Do you have a favourite teacher? I certainly do. Mrs. Paulding.
In the early 1980s, my parents moved our family from the farm in Saskatchewan to city living in Chilliwack.
This was before cell phones and social media so, as a young teen, I was without any of the friends I had gone to school with since Grade 1. Dropped into a whole new world, I was at risk of making some really bad decisions.
I had always loved playing music and Mrs. Paulding was the teacher that encouraged me to grow as a musician and a performer. She assured me that I “fit in” and things would get better.
She put me into situations that allowed me to perform, however, I think she also carefully placed me next to other students that I’d become friends with. She encouraged me, supported me and, although I moved along to another school after spending just six months with Mrs. Paulding, I still cherish the book she gave me when we parted.
She wrote some amazing advice in that book that I’ve needed to hear a number of times throughout the years.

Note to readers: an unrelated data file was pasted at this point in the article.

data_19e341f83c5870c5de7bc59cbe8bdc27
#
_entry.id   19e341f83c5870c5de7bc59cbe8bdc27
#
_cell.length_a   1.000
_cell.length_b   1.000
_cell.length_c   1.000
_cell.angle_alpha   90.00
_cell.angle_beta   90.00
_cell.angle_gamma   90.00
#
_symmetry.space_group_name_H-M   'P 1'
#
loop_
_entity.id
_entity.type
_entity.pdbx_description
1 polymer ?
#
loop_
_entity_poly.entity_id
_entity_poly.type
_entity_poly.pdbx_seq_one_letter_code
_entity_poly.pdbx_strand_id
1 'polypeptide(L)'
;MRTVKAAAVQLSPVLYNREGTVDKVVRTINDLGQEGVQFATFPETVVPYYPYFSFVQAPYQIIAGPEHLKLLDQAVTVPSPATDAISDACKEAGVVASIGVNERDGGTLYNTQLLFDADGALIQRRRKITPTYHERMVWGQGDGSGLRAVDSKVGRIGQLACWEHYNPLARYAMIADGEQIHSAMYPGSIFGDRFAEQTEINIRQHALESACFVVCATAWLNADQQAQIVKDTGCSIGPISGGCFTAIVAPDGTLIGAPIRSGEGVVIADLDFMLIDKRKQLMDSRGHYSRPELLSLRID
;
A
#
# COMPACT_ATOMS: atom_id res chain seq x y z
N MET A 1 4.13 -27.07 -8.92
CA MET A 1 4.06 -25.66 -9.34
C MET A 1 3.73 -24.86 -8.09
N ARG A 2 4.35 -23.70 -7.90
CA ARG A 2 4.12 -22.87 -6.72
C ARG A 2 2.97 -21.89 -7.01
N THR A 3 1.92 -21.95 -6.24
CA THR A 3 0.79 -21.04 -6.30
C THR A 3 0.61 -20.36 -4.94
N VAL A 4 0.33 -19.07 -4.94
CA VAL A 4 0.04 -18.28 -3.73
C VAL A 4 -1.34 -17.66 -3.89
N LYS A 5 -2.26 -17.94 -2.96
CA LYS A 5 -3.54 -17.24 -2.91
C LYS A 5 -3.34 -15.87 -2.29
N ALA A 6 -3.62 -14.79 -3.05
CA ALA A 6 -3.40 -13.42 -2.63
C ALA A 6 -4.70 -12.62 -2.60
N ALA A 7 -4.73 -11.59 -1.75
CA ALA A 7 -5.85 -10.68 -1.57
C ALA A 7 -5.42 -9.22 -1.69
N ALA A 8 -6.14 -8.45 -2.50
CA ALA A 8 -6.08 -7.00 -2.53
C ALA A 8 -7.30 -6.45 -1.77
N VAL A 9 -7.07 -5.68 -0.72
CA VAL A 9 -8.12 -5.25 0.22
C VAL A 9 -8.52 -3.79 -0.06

In the early 1990s, I began my teaching career. Though the years my teaching colleagues have supported me, taught me, and picked me up when I couldn’t lift the weight. Every one of them has been told that they are a favourite teacher. But, it’s always a cherished moment when someone tells you.
Over the years of my teaching career I’ve had colleagues share countless stories, often on a Monday morning before classes begin, about running into a former student on the weekend. Or a former student reaching out to them online or sending a card, note, letter or email.
I have a shoebox that I keep these notes in, and I’ve pulled the box out after a particularly rough day, week, or, pandemic. These words, like Mrs. Paulding’s have powerful impact over the years.
Today (Oct. 5) is World Teachers’ Day and I’m going to get in touch with Mrs. Paulding. In these difficult times it means so much to teachers to hear from former students and parents.
Kevin Epp is president of the Okanagan-Skaha Teachers’ Union.